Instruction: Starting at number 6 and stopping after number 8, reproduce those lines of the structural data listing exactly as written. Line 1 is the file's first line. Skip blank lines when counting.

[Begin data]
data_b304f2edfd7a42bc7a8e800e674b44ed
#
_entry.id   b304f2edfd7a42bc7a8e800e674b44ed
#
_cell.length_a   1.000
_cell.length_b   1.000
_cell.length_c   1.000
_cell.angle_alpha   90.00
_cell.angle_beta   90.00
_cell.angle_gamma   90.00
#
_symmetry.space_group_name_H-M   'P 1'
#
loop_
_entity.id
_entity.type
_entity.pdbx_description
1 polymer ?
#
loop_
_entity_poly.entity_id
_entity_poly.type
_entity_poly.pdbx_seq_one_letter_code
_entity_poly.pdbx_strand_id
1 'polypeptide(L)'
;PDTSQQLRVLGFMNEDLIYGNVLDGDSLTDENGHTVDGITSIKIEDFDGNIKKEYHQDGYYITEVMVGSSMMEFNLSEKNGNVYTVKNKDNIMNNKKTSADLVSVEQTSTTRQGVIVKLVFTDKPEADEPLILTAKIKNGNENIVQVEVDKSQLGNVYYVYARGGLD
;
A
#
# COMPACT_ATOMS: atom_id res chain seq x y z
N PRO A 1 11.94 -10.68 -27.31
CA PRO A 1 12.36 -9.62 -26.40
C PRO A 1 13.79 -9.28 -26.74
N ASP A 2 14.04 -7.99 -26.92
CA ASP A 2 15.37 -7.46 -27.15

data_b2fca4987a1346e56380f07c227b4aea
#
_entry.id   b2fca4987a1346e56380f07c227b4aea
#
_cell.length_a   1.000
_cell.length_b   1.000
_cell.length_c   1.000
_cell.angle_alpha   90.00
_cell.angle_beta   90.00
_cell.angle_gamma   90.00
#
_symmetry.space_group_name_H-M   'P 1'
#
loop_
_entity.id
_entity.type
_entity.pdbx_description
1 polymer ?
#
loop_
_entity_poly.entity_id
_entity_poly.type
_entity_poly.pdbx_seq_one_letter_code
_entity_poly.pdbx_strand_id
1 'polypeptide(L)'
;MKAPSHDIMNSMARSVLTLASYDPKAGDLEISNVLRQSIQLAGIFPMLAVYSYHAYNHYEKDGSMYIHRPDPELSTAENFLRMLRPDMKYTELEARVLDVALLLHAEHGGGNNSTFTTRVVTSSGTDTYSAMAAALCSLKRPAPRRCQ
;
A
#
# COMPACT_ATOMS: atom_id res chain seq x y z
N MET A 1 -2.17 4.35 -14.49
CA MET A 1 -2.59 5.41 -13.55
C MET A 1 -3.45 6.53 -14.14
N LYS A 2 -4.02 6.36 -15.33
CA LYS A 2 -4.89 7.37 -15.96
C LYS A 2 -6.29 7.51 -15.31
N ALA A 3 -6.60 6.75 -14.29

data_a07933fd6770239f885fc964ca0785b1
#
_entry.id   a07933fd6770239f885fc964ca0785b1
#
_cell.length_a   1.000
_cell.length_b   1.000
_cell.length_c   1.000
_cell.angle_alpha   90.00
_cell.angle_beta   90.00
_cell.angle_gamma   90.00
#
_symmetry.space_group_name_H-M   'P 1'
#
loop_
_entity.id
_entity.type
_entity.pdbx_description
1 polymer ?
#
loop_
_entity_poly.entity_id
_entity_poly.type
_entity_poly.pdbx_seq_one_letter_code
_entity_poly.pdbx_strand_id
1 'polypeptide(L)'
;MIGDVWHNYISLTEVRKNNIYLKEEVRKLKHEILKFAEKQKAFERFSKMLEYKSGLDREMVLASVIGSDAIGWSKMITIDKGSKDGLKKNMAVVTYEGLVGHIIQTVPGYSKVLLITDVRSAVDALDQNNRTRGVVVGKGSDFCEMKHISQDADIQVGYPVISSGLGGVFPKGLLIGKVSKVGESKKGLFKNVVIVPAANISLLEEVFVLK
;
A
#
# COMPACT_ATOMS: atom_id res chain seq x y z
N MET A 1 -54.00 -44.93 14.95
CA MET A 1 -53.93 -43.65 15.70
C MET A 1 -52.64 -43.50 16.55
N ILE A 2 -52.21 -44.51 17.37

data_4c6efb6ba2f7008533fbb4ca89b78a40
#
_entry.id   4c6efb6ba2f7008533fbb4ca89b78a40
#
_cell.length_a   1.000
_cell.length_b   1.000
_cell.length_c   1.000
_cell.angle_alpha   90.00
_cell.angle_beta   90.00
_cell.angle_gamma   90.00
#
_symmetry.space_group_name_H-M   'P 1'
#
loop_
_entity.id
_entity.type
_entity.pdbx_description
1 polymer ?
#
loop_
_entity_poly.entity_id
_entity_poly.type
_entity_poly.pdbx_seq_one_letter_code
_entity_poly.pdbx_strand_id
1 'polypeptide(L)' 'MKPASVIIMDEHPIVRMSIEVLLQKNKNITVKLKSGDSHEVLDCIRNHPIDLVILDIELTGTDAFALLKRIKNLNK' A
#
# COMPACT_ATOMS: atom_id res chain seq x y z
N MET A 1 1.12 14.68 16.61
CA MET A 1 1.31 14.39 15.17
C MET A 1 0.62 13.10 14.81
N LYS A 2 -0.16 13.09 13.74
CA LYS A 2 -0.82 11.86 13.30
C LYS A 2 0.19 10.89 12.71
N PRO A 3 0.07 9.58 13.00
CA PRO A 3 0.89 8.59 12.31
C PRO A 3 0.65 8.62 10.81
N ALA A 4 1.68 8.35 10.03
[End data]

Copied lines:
_cell.length_b   1.000
_cell.length_c   1.000
_cell.angle_alpha   90.00